Friday, April 15, 2011
It's hard to imagine Lydia McKenzie starting a riot. She doesn't like to ride the subway because it forces her to stand too close to strangers. But starting a riot isn't always intentional.
Riots are frightening. A whole crowd surges and moves like a tsunami. People get trampled and killed. I've never been in a riot, but I have been in some really scary situations. I was once afraid that I and my infant son would get crushed on 5th Avenue in the Christmas crowd. People were pushing and shoving and there wasn't room for everyone. I had to work my way to the police barricades and demand to be let out. The cop didn't want to do it at first, so I used my best Jedi Master imitation (and threatened to call 911). He opened up the barricade and I marched off through the cars on 5th Avenue still carrying my child and his stroller. I didn't start shaking until a few minutes later. Delayed shock.
Years ago, when my husband and I were living in Paris, we were riding the subway to a friend's house for dinner. Someone tossed a tear gas canister into our subway car as a joke. I can still remember vividly the helpless feeling of being blind as the crowd rushed toward us. I think of that often when I see footage of the police firing "harmless" tear gas at protestors. The oddest part of the story was that when we arrived at our dinner party full of our adventures, our French friends assured us that it happened all the time. Not cool.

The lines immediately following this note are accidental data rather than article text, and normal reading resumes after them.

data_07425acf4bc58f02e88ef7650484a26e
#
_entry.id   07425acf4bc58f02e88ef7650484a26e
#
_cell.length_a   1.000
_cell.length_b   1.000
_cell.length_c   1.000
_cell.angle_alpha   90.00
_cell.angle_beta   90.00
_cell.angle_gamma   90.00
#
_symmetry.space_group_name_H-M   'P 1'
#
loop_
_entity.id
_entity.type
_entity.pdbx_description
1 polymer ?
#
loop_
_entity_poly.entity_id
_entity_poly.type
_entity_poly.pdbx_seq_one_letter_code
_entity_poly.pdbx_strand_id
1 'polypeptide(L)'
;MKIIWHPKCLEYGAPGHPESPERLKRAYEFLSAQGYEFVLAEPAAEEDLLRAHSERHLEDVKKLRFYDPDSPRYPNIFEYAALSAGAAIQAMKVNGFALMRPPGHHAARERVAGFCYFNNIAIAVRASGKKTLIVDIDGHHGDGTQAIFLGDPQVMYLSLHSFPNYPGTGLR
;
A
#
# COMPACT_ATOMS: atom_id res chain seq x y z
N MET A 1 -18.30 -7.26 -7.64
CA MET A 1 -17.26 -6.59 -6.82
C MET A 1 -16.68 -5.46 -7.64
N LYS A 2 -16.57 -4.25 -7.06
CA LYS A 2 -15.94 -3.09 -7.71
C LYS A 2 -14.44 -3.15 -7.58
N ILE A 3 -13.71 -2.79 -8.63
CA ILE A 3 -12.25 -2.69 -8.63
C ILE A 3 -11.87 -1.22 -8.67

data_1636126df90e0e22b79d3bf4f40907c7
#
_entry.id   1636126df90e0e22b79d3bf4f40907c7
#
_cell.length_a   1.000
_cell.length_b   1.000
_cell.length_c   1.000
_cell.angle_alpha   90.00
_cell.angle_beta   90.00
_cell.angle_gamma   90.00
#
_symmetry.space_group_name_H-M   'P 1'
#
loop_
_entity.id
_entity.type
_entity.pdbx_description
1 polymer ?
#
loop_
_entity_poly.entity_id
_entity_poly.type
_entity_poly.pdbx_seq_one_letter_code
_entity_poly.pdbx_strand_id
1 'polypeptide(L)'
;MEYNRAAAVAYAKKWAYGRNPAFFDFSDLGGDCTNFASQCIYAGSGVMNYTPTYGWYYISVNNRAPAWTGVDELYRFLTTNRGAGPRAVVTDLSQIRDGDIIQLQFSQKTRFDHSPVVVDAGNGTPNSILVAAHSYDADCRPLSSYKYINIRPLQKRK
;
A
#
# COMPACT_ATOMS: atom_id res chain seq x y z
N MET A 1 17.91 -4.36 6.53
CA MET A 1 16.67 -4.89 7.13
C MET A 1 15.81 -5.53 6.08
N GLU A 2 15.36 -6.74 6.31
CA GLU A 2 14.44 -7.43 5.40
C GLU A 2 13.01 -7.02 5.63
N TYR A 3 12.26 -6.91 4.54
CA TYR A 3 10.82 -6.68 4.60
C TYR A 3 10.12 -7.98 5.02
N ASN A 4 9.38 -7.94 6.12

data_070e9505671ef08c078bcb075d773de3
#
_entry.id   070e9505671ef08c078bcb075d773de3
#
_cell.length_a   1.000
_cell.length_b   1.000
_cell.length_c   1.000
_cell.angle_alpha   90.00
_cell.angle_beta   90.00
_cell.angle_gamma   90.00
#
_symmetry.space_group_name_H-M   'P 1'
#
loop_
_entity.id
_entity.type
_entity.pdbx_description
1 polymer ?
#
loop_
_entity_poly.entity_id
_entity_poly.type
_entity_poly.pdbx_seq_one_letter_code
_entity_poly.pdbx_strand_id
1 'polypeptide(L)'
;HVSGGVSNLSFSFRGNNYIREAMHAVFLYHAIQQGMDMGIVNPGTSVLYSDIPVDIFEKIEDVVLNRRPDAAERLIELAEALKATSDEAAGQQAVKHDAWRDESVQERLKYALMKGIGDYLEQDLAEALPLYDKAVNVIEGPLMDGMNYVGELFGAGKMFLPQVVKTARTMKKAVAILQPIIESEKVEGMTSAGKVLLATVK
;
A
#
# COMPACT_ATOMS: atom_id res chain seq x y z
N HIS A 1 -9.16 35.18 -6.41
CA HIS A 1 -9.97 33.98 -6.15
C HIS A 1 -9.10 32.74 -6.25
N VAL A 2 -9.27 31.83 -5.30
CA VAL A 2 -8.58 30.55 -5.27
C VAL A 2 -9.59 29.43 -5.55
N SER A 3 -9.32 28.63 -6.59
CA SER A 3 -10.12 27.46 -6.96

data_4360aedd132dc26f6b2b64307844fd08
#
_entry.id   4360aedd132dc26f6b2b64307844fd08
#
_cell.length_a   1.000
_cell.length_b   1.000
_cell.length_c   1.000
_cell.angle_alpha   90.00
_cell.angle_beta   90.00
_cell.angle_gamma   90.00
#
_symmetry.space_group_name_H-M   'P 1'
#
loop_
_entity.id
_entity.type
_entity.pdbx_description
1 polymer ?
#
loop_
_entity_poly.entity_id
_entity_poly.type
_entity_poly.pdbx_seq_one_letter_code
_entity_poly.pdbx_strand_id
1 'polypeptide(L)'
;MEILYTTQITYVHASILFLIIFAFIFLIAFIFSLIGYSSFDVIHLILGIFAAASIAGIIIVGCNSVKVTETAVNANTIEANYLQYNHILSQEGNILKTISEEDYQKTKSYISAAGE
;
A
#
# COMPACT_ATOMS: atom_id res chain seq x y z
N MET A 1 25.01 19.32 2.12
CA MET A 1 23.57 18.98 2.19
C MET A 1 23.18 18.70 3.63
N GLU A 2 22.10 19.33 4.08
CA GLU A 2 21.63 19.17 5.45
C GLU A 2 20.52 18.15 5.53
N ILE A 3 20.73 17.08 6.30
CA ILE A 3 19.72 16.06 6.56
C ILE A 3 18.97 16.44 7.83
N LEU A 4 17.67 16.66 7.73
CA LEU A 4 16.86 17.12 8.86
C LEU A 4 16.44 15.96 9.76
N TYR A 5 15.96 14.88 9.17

Lydia isn't much of a rabble-rouser, to be honest. She wouldn't hesitate to interfere or speak up if she thought someone was getting picked on or abused. She has a strong sense of justice. But why would she want a crowd to get all riled up? I can only imagine that it might be in order to distract a killer so someone could get away. And in hipster Williamsburg it's a bit difficult to arouse passions in an ironic crowd. So what would get them excited? A big sale on Clove cigarettes? A free Brian Eno concert in McCarren Park? A Bud Lite to the first 100 people to enter a bar? Who knows. But hopefully she'll never have to start trouble on the street. Too often the trouble just finds her. And a riot does nothing to stop it.